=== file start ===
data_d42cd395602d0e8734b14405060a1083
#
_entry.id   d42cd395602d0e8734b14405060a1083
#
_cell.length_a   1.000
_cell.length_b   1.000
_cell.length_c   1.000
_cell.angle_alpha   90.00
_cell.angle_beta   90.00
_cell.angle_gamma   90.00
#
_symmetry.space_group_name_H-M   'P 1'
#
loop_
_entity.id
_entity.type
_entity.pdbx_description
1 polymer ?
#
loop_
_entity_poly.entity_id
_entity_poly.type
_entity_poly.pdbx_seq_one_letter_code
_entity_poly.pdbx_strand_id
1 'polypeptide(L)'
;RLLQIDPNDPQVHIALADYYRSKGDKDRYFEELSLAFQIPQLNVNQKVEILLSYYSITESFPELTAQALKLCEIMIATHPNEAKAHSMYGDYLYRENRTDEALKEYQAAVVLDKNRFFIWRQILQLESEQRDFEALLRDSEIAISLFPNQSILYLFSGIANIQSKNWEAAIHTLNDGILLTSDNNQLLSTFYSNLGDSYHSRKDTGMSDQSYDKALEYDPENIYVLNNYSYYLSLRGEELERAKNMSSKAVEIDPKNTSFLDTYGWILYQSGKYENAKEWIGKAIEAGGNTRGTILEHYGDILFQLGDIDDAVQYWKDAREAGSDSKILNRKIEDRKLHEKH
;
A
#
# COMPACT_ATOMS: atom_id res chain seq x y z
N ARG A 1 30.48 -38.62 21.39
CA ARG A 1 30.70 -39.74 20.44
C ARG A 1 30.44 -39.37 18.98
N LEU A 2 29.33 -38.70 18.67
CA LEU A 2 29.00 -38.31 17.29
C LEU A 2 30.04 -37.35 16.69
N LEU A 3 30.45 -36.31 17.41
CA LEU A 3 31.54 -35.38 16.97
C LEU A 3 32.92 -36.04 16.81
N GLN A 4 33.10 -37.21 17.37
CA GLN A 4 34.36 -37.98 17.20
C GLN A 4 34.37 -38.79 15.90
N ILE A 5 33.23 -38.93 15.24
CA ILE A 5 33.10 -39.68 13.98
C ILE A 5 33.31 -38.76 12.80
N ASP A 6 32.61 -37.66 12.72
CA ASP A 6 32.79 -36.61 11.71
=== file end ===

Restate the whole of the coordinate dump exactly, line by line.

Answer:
data_d42cd395602d0e8734b14405060a1083
#
_entry.id   d42cd395602d0e8734b14405060a1083
#
_cell.length_a   1.000
_cell.length_b   1.000
_cell.length_c   1.000
_cell.angle_alpha   90.00
_cell.angle_beta   90.00
_cell.angle_gamma   90.00
#
_symmetry.space_group_name_H-M   'P 1'
#
loop_
_entity.id
_entity.type
_entity.pdbx_description
1 polymer ?
#
loop_
_entity_poly.entity_id
_entity_poly.type
_entity_poly.pdbx_seq_one_letter_code
_entity_poly.pdbx_strand_id
1 'polypeptide(L)'
;RLLQIDPNDPQVHIALADYYRSKGDKDRYFEELSLAFQIPQLNVNQKVEILLSYYSITESFPELTAQALKLCEIMIATHPNEAKAHSMYGDYLYRENRTDEALKEYQAAVVLDKNRFFIWRQILQLESEQRDFEALLRDSEIAISLFPNQSILYLFSGIANIQSKNWEAAIHTLNDGILLTSDNNQLLSTFYSNLGDSYHSRKDTGMSDQSYDKALEYDPENIYVLNNYSYYLSLRGEELERAKNMSSKAVEIDPKNTSFLDTYGWILYQSGKYENAKEWIGKAIEAGGNTRGTILEHYGDILFQLGDIDDAVQYWKDAREAGSDSKILNRKIEDRKLHEKH
;
A
#
# COMPACT_ATOMS: atom_id res chain seq x y z
N ARG A 1 30.48 -38.62 21.39
CA ARG A 1 30.70 -39.74 20.44
C ARG A 1 30.44 -39.37 18.98
N LEU A 2 29.33 -38.70 18.67
CA LEU A 2 29.00 -38.31 17.29
C LEU A 2 30.04 -37.35 16.69
N LEU A 3 30.45 -36.31 17.41
CA LEU A 3 31.54 -35.38 16.97
C LEU A 3 32.92 -36.04 16.81
N GLN A 4 33.10 -37.21 17.37
CA GLN A 4 34.36 -37.98 17.20
C GLN A 4 34.37 -38.79 15.90
N ILE A 5 33.23 -38.93 15.24
CA ILE A 5 33.10 -39.68 13.98
C ILE A 5 33.31 -38.76 12.80
N ASP A 6 32.61 -37.66 12.72
CA ASP A 6 32.79 -36.61 11.71